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Power drop

Discussion in 'A4/S4 forum(B5 Chassis)' started by Iceash, Jul 3, 2012.

  1. Iceash

    Iceash Member

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    Hi All,

    Yesterday while accelerating in 1st, for a second felt like an elastic band was attached to the back to pull me back! Now I was passing over 3 manhole covers so wonder if I might have just spun up a wheel to loose the push as such.

    It was very smooth de acceleration and came back incredibly quickly.

    Just wondered if anyone had this as well?

    Thanks,

    Ash
     
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  3. gen.heinz guderian

    gen.heinz guderian Well-Known Member
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    Did the traction control light flash?
     
  4. Iceash

    Iceash Member

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    I don't have traction control not that I know of. But now you mention it that's what it felt like.
     
  5. aragorn

    aragorn "Stick a V8 in it!"
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    You do have EDL though, which is active at lowish speeds. Probably spun up a wheel on the manhole and the EDL has jammed the brake on to stop it.
     
  6. Iceash

    Iceash Member

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    edl Whats that? Something that can be turned off? Was in first gear so sounds like that
     
  7. aragorn

    aragorn "Stick a V8 in it!"
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    Electronic Diff Lock.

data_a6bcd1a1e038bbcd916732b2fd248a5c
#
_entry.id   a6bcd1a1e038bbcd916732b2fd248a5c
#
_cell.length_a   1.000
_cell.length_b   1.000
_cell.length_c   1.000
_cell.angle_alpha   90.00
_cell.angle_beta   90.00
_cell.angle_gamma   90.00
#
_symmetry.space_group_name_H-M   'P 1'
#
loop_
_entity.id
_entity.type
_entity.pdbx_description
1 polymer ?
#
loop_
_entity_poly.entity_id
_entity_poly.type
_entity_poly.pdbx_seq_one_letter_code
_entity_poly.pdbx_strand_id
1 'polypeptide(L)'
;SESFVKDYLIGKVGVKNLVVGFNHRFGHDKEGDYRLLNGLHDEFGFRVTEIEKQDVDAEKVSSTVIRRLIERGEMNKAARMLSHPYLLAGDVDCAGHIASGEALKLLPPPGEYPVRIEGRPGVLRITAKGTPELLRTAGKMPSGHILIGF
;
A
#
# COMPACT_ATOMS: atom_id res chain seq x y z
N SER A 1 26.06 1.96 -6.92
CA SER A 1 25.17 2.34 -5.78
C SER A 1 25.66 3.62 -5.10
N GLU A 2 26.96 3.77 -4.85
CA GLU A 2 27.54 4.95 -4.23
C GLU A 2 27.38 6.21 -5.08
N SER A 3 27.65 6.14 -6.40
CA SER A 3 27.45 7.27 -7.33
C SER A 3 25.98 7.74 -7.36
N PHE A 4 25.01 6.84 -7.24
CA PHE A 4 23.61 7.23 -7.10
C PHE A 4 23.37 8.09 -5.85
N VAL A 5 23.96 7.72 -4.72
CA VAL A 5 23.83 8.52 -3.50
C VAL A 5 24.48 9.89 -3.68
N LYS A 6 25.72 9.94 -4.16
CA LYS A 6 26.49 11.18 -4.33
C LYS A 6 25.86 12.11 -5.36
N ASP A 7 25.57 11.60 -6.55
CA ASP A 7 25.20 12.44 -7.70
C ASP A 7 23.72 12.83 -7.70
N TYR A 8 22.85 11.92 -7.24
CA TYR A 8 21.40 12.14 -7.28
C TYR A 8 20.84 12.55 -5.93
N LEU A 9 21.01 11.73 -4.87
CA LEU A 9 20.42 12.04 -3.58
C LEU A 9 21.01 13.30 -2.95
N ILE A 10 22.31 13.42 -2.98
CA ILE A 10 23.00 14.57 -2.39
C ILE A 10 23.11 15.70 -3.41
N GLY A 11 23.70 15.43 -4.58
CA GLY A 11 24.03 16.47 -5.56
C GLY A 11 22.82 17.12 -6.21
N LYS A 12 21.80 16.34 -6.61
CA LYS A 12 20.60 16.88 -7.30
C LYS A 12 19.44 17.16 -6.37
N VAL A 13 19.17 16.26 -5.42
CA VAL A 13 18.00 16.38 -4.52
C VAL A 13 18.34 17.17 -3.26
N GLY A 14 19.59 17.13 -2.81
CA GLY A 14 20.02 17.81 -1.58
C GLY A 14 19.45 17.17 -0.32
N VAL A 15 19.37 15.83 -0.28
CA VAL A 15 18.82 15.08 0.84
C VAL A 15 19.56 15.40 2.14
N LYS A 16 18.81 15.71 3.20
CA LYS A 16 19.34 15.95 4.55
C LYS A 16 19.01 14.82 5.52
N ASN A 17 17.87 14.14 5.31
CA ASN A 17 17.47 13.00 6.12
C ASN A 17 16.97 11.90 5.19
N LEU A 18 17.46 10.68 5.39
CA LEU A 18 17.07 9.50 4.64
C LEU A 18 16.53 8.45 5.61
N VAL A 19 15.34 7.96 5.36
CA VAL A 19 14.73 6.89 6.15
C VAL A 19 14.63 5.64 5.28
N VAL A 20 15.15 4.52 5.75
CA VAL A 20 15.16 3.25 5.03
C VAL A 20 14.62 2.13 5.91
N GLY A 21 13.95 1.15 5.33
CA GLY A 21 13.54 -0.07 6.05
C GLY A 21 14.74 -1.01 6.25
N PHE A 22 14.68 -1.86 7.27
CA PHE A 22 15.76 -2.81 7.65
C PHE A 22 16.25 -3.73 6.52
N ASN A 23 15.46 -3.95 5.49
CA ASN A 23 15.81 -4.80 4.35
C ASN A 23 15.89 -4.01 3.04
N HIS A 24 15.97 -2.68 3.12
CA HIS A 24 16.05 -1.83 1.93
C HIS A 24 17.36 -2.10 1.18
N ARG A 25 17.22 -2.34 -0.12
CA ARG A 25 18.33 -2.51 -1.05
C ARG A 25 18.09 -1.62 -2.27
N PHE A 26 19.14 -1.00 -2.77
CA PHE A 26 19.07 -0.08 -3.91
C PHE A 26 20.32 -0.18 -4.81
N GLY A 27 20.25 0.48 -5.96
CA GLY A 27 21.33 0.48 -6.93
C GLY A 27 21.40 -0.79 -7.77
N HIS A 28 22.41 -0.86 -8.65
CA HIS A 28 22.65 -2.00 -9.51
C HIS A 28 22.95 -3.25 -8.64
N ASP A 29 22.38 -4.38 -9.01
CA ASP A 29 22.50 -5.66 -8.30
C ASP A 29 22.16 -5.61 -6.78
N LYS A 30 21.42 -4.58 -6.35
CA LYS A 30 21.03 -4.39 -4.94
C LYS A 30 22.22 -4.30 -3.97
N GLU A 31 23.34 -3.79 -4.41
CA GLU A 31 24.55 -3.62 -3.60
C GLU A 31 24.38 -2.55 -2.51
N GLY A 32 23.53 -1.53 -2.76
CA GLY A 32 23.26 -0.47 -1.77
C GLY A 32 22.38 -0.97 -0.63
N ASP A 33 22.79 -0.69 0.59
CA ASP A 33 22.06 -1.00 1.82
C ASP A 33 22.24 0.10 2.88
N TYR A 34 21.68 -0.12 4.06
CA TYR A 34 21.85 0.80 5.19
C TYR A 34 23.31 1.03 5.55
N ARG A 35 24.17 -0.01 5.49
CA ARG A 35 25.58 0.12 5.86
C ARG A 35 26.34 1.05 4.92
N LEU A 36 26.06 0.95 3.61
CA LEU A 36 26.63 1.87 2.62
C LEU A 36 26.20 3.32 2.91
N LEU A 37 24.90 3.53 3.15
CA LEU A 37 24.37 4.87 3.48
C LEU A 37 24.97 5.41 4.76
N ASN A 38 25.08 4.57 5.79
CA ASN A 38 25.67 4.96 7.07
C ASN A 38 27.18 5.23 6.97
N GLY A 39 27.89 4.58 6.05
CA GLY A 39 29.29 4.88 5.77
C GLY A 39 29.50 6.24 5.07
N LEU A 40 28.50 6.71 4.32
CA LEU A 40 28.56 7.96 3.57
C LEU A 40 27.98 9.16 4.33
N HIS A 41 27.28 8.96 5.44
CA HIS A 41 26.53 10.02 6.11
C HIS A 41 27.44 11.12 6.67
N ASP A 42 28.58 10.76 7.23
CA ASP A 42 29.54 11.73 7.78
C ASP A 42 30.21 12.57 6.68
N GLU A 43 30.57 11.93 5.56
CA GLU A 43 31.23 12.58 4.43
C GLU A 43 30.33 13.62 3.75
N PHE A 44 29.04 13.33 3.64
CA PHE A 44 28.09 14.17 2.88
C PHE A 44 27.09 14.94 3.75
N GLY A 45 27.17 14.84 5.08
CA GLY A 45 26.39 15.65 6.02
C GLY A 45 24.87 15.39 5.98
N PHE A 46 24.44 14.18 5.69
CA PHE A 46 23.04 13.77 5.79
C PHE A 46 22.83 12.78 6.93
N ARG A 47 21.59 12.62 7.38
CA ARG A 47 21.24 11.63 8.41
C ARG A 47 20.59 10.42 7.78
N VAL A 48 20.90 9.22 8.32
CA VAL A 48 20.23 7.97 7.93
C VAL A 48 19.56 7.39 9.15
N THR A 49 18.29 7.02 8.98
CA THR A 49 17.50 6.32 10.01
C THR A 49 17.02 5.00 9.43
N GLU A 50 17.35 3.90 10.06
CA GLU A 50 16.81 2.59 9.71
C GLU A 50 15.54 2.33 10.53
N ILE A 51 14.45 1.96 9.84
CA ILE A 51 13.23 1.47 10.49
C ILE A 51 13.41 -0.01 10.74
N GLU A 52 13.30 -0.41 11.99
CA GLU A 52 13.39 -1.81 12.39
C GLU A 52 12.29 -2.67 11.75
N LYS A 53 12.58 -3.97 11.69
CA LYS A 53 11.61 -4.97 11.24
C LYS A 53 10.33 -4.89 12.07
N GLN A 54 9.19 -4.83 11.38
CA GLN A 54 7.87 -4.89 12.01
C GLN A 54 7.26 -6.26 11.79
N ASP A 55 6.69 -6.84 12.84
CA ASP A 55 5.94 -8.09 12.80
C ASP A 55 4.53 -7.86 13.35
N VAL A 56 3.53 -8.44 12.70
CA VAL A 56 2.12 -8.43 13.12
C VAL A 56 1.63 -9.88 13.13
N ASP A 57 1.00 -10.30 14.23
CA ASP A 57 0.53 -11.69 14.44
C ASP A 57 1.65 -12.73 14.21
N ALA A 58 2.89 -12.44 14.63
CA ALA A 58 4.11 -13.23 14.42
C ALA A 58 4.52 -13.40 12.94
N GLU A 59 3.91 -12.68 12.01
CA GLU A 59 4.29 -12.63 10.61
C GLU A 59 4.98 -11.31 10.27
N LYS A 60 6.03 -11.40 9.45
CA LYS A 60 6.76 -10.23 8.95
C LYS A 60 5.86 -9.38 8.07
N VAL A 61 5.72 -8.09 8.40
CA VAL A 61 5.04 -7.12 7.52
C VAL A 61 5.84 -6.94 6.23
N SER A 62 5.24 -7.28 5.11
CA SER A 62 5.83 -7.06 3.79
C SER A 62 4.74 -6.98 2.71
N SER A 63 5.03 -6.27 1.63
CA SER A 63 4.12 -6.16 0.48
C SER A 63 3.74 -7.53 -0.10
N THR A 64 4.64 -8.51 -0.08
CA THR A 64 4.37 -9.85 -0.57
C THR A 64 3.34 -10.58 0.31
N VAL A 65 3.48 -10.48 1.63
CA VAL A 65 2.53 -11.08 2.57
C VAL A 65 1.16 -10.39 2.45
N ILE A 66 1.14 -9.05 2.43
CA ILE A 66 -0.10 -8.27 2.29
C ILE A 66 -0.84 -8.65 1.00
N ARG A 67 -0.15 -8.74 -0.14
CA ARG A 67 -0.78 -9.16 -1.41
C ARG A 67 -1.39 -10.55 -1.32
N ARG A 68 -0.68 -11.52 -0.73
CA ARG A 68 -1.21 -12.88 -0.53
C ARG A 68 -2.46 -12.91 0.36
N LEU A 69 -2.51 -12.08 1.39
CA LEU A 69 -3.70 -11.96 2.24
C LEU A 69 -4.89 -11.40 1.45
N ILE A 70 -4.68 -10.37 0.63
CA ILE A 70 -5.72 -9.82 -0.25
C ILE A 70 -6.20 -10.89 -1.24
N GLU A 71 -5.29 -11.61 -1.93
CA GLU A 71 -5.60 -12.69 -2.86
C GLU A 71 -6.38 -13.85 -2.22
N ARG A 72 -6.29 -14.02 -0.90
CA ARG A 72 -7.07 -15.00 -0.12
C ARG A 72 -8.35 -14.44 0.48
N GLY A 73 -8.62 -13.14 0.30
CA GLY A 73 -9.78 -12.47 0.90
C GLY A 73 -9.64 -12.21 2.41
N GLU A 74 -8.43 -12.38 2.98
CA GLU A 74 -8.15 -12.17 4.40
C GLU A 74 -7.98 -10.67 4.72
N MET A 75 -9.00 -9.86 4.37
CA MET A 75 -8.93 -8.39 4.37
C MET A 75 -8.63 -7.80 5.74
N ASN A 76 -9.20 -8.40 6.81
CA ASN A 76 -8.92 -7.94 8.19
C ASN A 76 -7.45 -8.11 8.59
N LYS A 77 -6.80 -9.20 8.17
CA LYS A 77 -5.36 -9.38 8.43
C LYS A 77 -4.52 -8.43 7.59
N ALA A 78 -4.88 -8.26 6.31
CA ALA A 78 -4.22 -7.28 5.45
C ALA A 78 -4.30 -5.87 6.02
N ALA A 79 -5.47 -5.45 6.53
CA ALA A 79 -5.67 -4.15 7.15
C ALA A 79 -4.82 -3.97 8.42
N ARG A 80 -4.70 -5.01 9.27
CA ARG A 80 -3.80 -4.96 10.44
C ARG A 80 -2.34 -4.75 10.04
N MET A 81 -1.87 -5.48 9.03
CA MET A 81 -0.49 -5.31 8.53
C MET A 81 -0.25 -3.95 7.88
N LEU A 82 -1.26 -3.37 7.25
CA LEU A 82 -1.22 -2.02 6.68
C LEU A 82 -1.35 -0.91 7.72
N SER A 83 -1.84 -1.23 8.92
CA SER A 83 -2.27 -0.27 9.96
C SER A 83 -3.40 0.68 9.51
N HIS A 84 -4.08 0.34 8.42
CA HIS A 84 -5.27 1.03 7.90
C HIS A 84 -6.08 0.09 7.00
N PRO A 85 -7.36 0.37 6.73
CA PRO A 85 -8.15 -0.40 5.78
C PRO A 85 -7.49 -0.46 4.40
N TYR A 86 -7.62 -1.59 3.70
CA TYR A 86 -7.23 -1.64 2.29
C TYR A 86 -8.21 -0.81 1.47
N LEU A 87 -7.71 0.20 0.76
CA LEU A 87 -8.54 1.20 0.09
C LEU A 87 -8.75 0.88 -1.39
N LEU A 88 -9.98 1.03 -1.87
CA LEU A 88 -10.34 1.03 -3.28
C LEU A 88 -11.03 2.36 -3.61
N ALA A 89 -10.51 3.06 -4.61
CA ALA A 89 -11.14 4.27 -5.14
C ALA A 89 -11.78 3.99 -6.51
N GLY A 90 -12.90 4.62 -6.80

Older quatrros had a lockable rear diff, or an LSD in the rear axle and a lockable centre. When Audi developed the system in the B5, they went for a limited slip centre, and open front and rear diffs, presumably as a cost saving measure, and to make the car more "general public" friendly.

    The problem with this setup, is that in really low grip conditions, for instance snow or ice, because of the open diffs on each axle, you can end up having one wheel spin up and lose all drive as a result. The LSD in the centre can only bias torque, not speed, and the open diffs in each axle send the drive to the easiest wheel to turn, so you end up with say one front wheel spinning on a patch of ice and transmitting very little torque, and the centre diff cant really do much to help.

    To rectify this, they added a feature to the ABS system, which independently monitors the wheel speeds across each axle, and if it sees one wheel spinning a lot faster than the other, it assumes a loss of traction and applies the brake on the spinning wheel in an attempt to shunt power to the other side and to give the centre diff something to work with.
     
  8. Iceash

    Iceash Member

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    you never fail to impress me! So this is what happened to me then.
     

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